DVD review

The Woody Allen Collection

FEW ARTISTS IN ANY MEDIUM?Bowie, maybe, or Scorsese?enjoyed such a terrific'70s as Woody Allen. This box comprises every comedy that Allen wrote, directed and starred in from 1971-'79?save 1972's Play It Again, Sam and 1978's psychodrama Interiors, neither of which are included here. Bananas was his second auteurist venture (1969's Take The Money And Run being the first) and saw him fusing the wisecracks of Bob Hope and slapstick of Buster Keaton to create this immortal nebbish New Yorker who bears as much relation to the real Allen Konigsberg as does Dylan to Robert Zimmerman. The quintessence of"early, funny"Woody, here he is hapless products tester Fielding Mellish who, to impress an activist (Allen's ex-wife Louise Lasser), becomes the rebel leader of a guerrilla faction, and then president of a banana republic. Preposterous but hilarious [4]. Everything you always wanted to know about sex* (*but were afraid to ask) (1972) was an episodic extrapolation of the best-selling sex manual in which Allen featured, variously, as a luckless court jester negotiating Lynn Redgrave's chastity belt and, in the climactic'sketch'"What Happens During Ejaculation?", a sperm cell [3]. Sleeper (1973) is a slight but brilliant satire set in some future utopia. Allen is the displaced, hyper-sexed Brooklynite who, through medical misfortune, is put into suspended animation for 100 years [4]. Love And Death (1974) uses Russian literature/cinema as the launchpad for a series of moral and philosophical digressions, and if that sounds portentous let us assure you this is probably the most relentless gagathon in movie history [5]. Even so, Annie Hall represents an astonishing advance, both in terms of invention and breadth of vision [5]. The black-and-white Manhattan is arguably even more piquant, perceptive and plain funny than its predecessor [5]. And he was still one film away from his greatest achievement.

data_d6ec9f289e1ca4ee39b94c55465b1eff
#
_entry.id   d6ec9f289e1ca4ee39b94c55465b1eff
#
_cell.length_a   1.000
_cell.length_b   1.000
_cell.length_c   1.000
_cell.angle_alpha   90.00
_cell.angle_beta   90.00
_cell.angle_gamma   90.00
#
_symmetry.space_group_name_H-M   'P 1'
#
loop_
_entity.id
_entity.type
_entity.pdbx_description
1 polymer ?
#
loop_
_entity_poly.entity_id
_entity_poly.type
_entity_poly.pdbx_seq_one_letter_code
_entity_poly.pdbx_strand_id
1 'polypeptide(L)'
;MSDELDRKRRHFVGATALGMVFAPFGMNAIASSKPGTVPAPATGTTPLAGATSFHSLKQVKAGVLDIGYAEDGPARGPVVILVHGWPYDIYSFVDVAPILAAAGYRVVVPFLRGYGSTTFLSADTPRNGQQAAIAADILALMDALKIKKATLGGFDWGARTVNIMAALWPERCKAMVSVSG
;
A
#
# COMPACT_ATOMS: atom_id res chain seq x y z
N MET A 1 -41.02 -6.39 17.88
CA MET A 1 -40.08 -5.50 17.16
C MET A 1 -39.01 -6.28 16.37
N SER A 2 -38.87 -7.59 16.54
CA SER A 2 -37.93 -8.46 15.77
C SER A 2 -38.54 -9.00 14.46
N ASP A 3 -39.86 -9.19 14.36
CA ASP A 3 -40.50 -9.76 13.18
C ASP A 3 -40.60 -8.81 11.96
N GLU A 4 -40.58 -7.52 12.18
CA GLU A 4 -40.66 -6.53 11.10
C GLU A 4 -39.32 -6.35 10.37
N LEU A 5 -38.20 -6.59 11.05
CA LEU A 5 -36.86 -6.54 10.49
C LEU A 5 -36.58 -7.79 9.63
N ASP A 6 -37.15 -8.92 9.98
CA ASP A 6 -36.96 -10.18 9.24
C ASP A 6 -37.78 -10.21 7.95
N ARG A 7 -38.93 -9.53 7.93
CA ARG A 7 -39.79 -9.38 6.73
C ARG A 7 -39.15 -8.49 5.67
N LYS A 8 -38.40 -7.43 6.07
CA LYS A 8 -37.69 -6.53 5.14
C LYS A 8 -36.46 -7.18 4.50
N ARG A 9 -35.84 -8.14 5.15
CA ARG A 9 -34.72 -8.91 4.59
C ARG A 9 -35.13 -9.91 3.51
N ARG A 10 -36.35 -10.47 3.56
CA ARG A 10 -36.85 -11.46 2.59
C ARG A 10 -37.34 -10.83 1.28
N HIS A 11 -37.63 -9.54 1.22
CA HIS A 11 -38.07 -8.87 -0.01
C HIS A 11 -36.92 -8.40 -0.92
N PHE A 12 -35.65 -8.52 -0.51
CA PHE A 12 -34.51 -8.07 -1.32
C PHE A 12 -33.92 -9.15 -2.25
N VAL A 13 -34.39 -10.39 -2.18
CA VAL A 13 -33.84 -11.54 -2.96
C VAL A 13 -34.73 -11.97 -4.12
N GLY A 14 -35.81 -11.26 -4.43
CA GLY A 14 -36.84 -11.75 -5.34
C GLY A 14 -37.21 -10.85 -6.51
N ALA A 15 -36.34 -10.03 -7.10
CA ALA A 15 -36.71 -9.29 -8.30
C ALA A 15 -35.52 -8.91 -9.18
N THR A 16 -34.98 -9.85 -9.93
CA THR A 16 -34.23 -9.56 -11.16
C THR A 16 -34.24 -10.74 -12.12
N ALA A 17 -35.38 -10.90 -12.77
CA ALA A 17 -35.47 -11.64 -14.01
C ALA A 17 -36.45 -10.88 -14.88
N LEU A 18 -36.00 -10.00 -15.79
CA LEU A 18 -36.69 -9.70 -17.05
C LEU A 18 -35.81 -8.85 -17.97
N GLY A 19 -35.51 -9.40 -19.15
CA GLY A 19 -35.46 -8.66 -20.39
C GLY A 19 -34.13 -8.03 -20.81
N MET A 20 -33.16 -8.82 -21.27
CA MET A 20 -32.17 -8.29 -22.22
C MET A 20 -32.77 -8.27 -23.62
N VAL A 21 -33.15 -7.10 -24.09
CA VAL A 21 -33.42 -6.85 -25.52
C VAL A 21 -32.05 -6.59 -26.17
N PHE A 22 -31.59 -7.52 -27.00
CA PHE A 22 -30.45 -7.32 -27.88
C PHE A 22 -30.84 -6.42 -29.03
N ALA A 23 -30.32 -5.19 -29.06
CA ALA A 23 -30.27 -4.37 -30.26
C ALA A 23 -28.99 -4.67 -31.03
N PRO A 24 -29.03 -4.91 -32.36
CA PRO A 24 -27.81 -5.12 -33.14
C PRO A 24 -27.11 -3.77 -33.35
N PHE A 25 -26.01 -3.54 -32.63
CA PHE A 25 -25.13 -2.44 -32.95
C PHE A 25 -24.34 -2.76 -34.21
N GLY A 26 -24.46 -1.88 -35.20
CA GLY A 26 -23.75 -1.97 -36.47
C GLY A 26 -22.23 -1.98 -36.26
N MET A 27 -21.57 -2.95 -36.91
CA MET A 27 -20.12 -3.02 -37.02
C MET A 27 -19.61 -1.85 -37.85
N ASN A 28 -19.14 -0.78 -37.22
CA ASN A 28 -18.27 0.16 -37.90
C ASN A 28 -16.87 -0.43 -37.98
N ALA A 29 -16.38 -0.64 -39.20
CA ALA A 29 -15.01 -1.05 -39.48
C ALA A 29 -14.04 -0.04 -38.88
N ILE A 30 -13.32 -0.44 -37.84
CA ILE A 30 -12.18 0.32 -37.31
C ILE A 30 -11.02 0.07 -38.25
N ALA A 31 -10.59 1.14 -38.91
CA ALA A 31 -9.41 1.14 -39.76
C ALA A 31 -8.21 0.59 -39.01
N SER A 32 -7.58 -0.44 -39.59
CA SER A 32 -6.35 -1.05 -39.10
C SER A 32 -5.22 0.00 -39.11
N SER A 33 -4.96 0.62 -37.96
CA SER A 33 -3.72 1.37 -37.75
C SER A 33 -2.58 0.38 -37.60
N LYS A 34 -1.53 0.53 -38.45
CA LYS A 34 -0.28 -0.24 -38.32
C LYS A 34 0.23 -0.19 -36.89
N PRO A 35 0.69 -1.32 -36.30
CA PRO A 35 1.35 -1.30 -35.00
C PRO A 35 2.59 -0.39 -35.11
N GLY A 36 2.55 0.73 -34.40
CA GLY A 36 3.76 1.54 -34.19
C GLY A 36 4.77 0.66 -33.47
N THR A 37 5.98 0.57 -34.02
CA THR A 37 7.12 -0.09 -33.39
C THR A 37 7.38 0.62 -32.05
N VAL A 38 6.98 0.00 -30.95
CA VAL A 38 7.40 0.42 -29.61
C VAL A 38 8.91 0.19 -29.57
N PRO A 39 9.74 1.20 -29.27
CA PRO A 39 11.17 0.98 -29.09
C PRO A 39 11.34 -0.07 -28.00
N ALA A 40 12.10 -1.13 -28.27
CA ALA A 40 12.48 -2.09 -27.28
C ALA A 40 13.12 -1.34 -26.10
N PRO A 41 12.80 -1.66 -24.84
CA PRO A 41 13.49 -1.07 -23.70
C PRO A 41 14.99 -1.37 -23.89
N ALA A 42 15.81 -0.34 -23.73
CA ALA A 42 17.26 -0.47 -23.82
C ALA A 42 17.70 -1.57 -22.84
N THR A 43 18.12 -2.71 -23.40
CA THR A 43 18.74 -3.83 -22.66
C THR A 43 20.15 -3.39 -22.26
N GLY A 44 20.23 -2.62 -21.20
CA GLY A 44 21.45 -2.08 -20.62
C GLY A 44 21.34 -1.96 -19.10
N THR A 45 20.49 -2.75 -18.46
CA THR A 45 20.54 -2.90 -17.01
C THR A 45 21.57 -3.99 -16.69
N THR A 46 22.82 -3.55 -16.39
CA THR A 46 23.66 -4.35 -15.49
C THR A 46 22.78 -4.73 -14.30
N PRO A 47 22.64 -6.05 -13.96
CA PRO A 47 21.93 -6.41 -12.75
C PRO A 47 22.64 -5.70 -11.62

Rating: 5 / 10

Retail box set dvd (mgm home entertainment, widescreen)


Editor's Letter

The 3rd Uncut Playlist Of 2015

Still at that stage of the year where I nearly type 2014 every time instead of 2015, but time moves on - swifter, perhaps, than Bjork for one would've liked this week, given how an unauthorised leak forced the release of "Vulnicura" a couple of months ahead of schedule.